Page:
Refs

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Now I want to quickly touch on the topic of refs.

Typically in React, we send data from parent components to child components via props. To modify a child, we re-render it with new props. But sometimes we may need to directly access a DOM element to modify it outside of a typical data flow, and that’s when we use refs.

Refs are often used for directly getting the value of an input field from a form, for setting the focus of a field in response to a user action, or for animations or integrations with 3rd party DOM libraries.

The React documentation has a good example of setting and using a ref.

In this example, the ref being set is called textInput. It’s then being used in the focus method to set the focus to that input field in response to a button click. This is called a callback ref.

class CustomTextInput extends React.Component {
  constructor(props) {
    super(props);
    this.focus = this.focus.bind(this);
  }

  focus() {
    // Explicitly focus the text input using the raw DOM API
    this.textInput.focus();
  }

  render() {
    // Use the `ref` callback to store a reference to the text input DOM
    // element in an instance field (for example, this.textInput).
    return (
      <div>
        <input
          type="text"
          ref={(input) => { this.textInput = input; }} />
        <input
          type="button"
          value="Focus the text input"
          onClick={this.focus}
        />
      </div>
    );
  }
}

You could also use a string ref, but those are being phased out, so it’s best not to use them.

Let’s try it in our AppointmentForm component. We could define a string ref simply by specifying a name titleInput. We would be able to use this in our component as this.refs.titleInput.

return (
  <div>
    <h2>Make a new appointment</h2>
    <form onSubmit={this.handleSubmit}>
      <input name='title' placeholder='Appointment Title'
        ref='titleInput'
        value={this.props.title.value}
        onChange={this.handleChange} />

But it's better to use a callback ref:

return (
  <div>
    <h2>Make a new appointment</h2>
    <form onSubmit={this.handleSubmit}>
      <input name='title' placeholder='Appointment Title'
        ref={(input) => { this.titleInput = input }}
        value={this.props.title.value}
        onChange={this.handleChange} />

This ref is available to us in any of our methods.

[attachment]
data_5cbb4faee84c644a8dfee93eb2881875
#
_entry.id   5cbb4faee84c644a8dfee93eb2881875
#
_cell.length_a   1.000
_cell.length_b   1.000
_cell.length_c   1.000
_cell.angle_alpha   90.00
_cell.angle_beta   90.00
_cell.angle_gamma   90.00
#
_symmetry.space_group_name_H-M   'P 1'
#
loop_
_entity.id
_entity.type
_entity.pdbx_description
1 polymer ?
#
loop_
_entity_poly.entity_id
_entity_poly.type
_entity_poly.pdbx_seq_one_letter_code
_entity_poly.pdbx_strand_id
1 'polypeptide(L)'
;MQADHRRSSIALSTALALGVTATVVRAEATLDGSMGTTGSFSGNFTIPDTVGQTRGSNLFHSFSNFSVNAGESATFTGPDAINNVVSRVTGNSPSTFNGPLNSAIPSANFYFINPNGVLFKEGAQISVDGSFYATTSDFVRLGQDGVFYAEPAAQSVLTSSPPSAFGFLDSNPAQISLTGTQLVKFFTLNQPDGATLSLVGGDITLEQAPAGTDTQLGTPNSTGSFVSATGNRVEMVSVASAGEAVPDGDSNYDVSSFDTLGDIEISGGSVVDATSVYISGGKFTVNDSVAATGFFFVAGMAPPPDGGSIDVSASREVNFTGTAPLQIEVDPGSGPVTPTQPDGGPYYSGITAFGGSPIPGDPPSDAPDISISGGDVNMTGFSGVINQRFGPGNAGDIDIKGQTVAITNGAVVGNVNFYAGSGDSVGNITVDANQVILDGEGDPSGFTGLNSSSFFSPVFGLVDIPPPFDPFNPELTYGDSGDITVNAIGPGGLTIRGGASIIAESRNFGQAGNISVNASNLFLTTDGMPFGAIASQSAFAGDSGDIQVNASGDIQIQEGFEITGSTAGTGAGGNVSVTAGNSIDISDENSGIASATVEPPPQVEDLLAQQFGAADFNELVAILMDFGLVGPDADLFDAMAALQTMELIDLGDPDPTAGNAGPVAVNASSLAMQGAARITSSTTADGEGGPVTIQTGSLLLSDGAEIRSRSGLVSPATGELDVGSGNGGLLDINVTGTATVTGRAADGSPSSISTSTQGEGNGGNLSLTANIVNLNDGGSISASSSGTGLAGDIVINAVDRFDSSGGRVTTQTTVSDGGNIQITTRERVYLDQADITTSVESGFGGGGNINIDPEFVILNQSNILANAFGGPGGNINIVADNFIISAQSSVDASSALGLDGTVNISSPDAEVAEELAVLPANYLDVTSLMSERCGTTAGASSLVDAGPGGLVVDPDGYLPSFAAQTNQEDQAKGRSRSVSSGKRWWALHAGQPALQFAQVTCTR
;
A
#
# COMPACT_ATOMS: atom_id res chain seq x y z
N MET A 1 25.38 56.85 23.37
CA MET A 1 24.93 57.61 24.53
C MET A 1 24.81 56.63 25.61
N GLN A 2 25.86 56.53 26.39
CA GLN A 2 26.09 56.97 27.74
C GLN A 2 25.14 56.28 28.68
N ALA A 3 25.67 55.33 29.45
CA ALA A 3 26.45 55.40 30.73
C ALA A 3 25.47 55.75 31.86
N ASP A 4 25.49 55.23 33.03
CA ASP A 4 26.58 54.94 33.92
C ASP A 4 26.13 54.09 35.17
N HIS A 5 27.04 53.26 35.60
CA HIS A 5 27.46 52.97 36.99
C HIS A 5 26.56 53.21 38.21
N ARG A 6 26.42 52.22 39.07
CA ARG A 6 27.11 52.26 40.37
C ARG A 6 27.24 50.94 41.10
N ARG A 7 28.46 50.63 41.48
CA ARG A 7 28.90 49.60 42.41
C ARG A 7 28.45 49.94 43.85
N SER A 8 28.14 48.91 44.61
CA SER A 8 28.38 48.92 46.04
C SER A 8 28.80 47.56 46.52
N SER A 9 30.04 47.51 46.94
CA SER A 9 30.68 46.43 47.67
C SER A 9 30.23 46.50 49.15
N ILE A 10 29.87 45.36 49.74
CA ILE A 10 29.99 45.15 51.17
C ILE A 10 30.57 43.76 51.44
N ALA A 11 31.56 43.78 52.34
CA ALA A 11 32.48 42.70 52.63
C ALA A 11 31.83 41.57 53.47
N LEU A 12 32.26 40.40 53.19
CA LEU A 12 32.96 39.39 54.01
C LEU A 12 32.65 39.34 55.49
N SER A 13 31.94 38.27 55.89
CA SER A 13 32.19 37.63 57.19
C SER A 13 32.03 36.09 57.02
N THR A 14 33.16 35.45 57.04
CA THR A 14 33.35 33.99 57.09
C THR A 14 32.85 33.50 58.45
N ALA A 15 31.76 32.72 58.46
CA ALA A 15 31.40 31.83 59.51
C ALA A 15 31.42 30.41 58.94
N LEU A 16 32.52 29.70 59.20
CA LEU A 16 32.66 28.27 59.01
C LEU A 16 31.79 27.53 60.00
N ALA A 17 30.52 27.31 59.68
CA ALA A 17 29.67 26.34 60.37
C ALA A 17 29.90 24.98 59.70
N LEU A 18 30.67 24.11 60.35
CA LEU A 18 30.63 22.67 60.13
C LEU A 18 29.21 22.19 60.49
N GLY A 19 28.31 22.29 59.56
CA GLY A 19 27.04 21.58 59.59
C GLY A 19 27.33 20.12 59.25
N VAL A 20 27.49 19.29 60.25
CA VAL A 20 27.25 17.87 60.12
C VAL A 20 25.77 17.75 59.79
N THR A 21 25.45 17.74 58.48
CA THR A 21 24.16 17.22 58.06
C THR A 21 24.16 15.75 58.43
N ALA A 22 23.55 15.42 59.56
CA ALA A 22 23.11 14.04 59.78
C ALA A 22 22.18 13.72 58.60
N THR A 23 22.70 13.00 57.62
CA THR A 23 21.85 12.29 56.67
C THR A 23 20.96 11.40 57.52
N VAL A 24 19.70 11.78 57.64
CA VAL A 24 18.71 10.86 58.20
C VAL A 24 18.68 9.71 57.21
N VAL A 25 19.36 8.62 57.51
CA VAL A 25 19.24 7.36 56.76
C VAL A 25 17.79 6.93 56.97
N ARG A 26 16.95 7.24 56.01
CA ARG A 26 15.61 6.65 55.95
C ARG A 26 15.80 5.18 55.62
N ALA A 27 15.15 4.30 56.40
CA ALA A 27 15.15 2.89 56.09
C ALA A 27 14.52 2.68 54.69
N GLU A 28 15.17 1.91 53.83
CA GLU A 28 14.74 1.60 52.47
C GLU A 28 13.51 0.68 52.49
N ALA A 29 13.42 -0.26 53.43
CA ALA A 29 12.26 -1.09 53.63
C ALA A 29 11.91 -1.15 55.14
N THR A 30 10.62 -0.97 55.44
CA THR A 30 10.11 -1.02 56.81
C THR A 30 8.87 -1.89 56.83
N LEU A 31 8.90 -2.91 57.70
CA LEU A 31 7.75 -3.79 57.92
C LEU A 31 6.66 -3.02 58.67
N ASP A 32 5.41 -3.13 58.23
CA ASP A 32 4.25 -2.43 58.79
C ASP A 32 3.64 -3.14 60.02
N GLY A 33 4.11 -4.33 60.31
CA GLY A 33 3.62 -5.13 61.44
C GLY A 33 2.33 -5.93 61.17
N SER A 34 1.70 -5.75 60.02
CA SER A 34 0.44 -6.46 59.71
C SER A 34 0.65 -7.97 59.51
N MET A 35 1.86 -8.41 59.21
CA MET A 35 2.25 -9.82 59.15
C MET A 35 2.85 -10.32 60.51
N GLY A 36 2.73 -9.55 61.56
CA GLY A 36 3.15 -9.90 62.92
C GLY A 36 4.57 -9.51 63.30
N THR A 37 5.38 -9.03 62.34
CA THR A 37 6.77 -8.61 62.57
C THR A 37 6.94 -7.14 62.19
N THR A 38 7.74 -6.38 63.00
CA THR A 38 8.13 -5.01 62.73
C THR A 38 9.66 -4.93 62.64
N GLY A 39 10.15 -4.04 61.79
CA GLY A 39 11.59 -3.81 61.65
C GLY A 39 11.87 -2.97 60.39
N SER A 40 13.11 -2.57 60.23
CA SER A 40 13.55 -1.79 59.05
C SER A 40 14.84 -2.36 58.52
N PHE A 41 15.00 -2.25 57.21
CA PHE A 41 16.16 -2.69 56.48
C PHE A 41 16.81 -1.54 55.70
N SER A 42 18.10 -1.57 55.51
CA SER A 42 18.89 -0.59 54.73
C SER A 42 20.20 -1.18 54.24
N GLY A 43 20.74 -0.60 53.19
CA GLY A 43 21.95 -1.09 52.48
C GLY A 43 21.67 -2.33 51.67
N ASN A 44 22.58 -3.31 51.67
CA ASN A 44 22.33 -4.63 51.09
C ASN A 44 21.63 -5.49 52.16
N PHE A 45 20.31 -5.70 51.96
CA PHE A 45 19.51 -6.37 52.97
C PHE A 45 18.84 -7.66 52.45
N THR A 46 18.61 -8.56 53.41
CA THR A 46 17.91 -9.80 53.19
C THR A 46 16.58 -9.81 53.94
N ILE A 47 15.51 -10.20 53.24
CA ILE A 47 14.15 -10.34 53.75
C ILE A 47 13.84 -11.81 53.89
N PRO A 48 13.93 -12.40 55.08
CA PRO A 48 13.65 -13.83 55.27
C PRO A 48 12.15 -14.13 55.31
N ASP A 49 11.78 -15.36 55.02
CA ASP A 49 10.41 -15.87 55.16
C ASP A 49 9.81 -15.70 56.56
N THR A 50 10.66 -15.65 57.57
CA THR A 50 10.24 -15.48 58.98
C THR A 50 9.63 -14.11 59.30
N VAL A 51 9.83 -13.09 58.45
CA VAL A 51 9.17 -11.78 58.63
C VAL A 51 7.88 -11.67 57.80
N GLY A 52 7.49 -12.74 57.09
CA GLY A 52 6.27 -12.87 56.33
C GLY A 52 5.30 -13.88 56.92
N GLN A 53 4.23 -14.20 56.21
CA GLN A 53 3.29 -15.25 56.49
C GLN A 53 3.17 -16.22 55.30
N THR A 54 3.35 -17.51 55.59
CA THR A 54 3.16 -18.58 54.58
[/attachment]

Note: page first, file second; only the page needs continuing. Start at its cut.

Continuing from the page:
So, in our AppointmentForm component, instead of calling e, we can use this.titleInput.

handleChange = (e) => {
  const fieldName = e.target.name;
  const fieldValue = e.target.value;
  this.props.onUserInput(fieldName, fieldValue, 
                          AppointmentForm.formValidations[fieldName]);
}

handleChange = (e) => {
  const fieldName = this.titleInput.name;
  const fieldValue = this.titleInput.value;
  this.props.onUserInput(fieldName, fieldValue, 
                          AppointmentForm.formValidations[fieldName]);
}

To demonstrate the use of this ref, let’s add a new button which we can click to focus the cursor in the title input field. You can copy and paste this button code into the AppointmentForm render function from the React example. It calls focus onClick.

<input
  type="button"
  value="Focus the text input"
  onClick={this.focus}
/>

Then add the focus method:

focus = () => {
  //Explicitly focus the text input using the raw DOM API
  this.titleInput.focus();
}

Now if we click on the "Focus the text input" button in our app, the cursor gets focused in the title input field.

This is just a way of directly accessing the DOM element.

You have to be a bit careful with using refs, because it seems like an easy shortcut to “get things done”. But if we start manipulating the DOM directly, we quickly lose the benefits of using React.

It’s best to use refs sparingly.

We don't really need to use refs in our app, so it's best to remove this code. Still, it was a good way to demonstrate how to use refs.

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